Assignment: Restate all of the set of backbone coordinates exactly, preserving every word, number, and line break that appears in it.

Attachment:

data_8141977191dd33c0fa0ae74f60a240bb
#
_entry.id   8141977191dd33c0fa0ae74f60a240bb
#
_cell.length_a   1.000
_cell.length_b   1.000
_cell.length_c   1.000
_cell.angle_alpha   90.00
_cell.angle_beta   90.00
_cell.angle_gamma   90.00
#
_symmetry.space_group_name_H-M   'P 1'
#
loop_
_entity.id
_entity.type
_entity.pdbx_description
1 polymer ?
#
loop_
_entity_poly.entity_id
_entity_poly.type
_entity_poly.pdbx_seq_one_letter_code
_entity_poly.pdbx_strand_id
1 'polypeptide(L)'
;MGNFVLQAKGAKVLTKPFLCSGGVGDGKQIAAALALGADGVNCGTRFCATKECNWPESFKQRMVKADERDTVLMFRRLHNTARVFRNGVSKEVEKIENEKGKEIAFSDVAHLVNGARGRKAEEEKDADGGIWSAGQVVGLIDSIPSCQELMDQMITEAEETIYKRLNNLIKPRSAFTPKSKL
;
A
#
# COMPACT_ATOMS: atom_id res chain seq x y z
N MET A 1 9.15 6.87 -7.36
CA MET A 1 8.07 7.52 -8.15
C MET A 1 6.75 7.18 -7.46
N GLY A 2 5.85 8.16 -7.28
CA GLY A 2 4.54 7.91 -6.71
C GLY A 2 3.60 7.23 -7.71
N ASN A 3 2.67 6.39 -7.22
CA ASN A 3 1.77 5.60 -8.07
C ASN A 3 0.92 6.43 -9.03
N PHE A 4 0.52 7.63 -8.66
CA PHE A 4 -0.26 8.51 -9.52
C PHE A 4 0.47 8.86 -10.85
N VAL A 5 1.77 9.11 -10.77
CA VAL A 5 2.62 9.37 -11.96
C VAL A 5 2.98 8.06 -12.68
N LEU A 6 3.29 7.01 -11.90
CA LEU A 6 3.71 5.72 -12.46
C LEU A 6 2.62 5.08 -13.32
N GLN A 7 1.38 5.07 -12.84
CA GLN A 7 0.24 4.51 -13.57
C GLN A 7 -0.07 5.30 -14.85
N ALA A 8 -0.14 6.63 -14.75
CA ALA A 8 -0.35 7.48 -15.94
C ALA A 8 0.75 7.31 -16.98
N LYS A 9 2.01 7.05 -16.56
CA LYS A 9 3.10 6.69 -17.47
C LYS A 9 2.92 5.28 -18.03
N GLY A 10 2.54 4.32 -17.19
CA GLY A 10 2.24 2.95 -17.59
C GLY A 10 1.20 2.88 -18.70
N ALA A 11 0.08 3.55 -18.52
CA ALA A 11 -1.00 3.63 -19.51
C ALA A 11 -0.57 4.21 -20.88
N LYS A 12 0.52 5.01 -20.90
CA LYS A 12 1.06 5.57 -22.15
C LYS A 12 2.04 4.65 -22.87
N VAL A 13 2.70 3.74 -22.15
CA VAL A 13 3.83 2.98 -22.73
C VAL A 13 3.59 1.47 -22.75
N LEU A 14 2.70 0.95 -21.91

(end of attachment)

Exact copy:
data_8141977191dd33c0fa0ae74f60a240bb
#
_entry.id   8141977191dd33c0fa0ae74f60a240bb
#
_cell.length_a   1.000
_cell.length_b   1.000
_cell.length_c   1.000
_cell.angle_alpha   90.00
_cell.angle_beta   90.00
_cell.angle_gamma   90.00
#
_symmetry.space_group_name_H-M   'P 1'
#
loop_
_entity.id
_entity.type
_entity.pdbx_description
1 polymer ?
#
loop_
_entity_poly.entity_id
_entity_poly.type
_entity_poly.pdbx_seq_one_letter_code
_entity_poly.pdbx_strand_id
1 'polypeptide(L)'
;MGNFVLQAKGAKVLTKPFLCSGGVGDGKQIAAALALGADGVNCGTRFCATKECNWPESFKQRMVKADERDTVLMFRRLHNTARVFRNGVSKEVEKIENEKGKEIAFSDVAHLVNGARGRKAEEEKDADGGIWSAGQVVGLIDSIPSCQELMDQMITEAEETIYKRLNNLIKPRSAFTPKSKL
;
A
#
# COMPACT_ATOMS: atom_id res chain seq x y z
N MET A 1 9.15 6.87 -7.36
CA MET A 1 8.07 7.52 -8.15
C MET A 1 6.75 7.18 -7.46
N GLY A 2 5.85 8.16 -7.28
CA GLY A 2 4.54 7.91 -6.71
C GLY A 2 3.60 7.23 -7.71
N ASN A 3 2.67 6.39 -7.22
CA ASN A 3 1.77 5.60 -8.07
C ASN A 3 0.92 6.43 -9.03
N PHE A 4 0.52 7.63 -8.66
CA PHE A 4 -0.26 8.51 -9.52
C PHE A 4 0.47 8.86 -10.85
N VAL A 5 1.77 9.11 -10.77
CA VAL A 5 2.62 9.37 -11.96
C VAL A 5 2.98 8.06 -12.68
N LEU A 6 3.29 7.01 -11.90
CA LEU A 6 3.71 5.72 -12.46
C LEU A 6 2.62 5.08 -13.32
N GLN A 7 1.38 5.07 -12.84
CA GLN A 7 0.24 4.51 -13.57
C GLN A 7 -0.07 5.30 -14.85
N ALA A 8 -0.14 6.63 -14.75
CA ALA A 8 -0.35 7.48 -15.94
C ALA A 8 0.75 7.31 -16.98
N LYS A 9 2.01 7.05 -16.56
CA LYS A 9 3.10 6.69 -17.47
C LYS A 9 2.92 5.28 -18.03
N GLY A 10 2.54 4.32 -17.19
CA GLY A 10 2.24 2.95 -17.59
C GLY A 10 1.20 2.88 -18.70
N ALA A 11 0.08 3.55 -18.52
CA ALA A 11 -1.00 3.63 -19.51
C ALA A 11 -0.57 4.21 -20.88
N LYS A 12 0.52 5.01 -20.90
CA LYS A 12 1.06 5.57 -22.15
C LYS A 12 2.04 4.65 -22.87
N VAL A 13 2.70 3.74 -22.15
CA VAL A 13 3.83 2.98 -22.73
C VAL A 13 3.59 1.47 -22.75
N LEU A 14 2.70 0.95 -21.91